Neonatal diabetes mellitus: current perspective
Anglina Kataria,1 Resmy Palliyil Gopi,2 Pradeep Mally,3 Bina Shah2
1Department of Pediatrics, 2Pediatric Endocrinology, Department of Pediatrics, 3Neonatology, Department of Pediatrics, NYU School of Medicine, New York, NY, USA
Abstract: Neonatal diabetes mellitus (NDM) is a rare form of diabetes characterized by hyperglycemia occurring in the first few months of life. It can present as either transient NDM (TNDM), which resolves by a few months, or permanent NDM (PNDM), which continues throughout life. The etiology of this disease remained unclear until recently, when advances in molecular genetic techniques illuminated the mechanisms involved in the pathogenesis of the disease. Having delineated the genes involved in insulin production and secretion and their association with NDM, we currently understand the molecular basis of this disease. While most TNDM cases are caused by the overexpression of chromosome 6q24, the majority of PNDM cases are due to mutations in the adenosine triphosphate-sensitive potassium (KATP) channel. The improved understanding of the etiology of the disease had revolutionized the diagnosis and its management with oral sulfonylureas. The primary objective of this study was to review the current understanding of neonatal diabetes, including its genetic etiologies, clinical presentation, diagnosis, acute treatment, and long-term management.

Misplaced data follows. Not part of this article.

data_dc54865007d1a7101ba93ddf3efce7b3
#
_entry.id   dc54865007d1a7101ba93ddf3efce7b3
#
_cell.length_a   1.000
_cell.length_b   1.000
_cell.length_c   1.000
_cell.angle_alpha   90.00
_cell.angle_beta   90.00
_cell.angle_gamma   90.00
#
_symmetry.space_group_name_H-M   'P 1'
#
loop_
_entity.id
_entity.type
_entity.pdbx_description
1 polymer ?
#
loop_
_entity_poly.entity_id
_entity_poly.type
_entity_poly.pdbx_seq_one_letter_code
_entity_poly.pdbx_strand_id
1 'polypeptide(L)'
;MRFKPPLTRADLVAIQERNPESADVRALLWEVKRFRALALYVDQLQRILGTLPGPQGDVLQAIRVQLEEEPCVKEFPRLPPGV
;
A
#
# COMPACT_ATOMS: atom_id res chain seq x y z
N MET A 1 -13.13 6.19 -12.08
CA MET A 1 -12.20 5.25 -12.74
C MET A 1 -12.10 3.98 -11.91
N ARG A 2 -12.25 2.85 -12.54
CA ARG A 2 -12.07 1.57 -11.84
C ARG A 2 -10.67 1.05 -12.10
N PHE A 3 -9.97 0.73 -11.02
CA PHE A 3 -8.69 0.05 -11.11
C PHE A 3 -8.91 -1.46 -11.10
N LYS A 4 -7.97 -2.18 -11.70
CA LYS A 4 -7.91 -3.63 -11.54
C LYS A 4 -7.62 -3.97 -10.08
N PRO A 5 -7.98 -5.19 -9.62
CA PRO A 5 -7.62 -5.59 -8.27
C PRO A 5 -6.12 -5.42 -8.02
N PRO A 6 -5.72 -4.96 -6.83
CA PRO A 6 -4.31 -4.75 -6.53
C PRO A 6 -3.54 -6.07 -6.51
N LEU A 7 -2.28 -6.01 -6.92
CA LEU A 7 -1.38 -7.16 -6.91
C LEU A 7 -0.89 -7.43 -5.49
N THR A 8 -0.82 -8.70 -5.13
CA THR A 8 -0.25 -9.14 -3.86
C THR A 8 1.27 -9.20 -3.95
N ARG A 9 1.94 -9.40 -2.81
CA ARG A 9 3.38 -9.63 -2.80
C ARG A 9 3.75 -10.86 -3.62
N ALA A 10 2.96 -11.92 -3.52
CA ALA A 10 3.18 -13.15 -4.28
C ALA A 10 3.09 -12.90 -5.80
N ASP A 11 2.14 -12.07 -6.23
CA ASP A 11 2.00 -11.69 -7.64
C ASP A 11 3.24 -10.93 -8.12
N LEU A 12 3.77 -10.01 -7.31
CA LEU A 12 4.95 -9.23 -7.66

Keywords: hyperglycemia, intrauterine growth retardation, KATP channel mutations, sulfonylurea
Neonatal diabetes mellitus (NDM) is defined as insulin-requiring persistent hyperglycemia occurring in first 6 months of life. Although NDM is considered a rare disease and is usually estimated to affect one in 300,000 to 400,000 newborns, its incidence has been reported to be as high as 1:89,000 in some European countries.1,2 Based on the disease course, NDM is stratified as transient NDM (TNDM) and permanent NDM (PNDM). TNDM, accounting for 50% to 60% of all NDM cases, requires initial insulin treatment but appears to resolve spontaneously by a median of 12 weeks of age, only to relapse years later. Permanent NDM is less common and is also characterized by early hyperglycemia; however, unlike TNDM, PDM has no period of remission and must be treated lifelong. Unlike autoimmune diabetes, which is extremely rare before 6 months of age, NDM is a monogenic form of diabetes, with insulinopenia resulting from abnormal pancreatic islet development, decreased B-cell mass, or B-cell dysfunction.3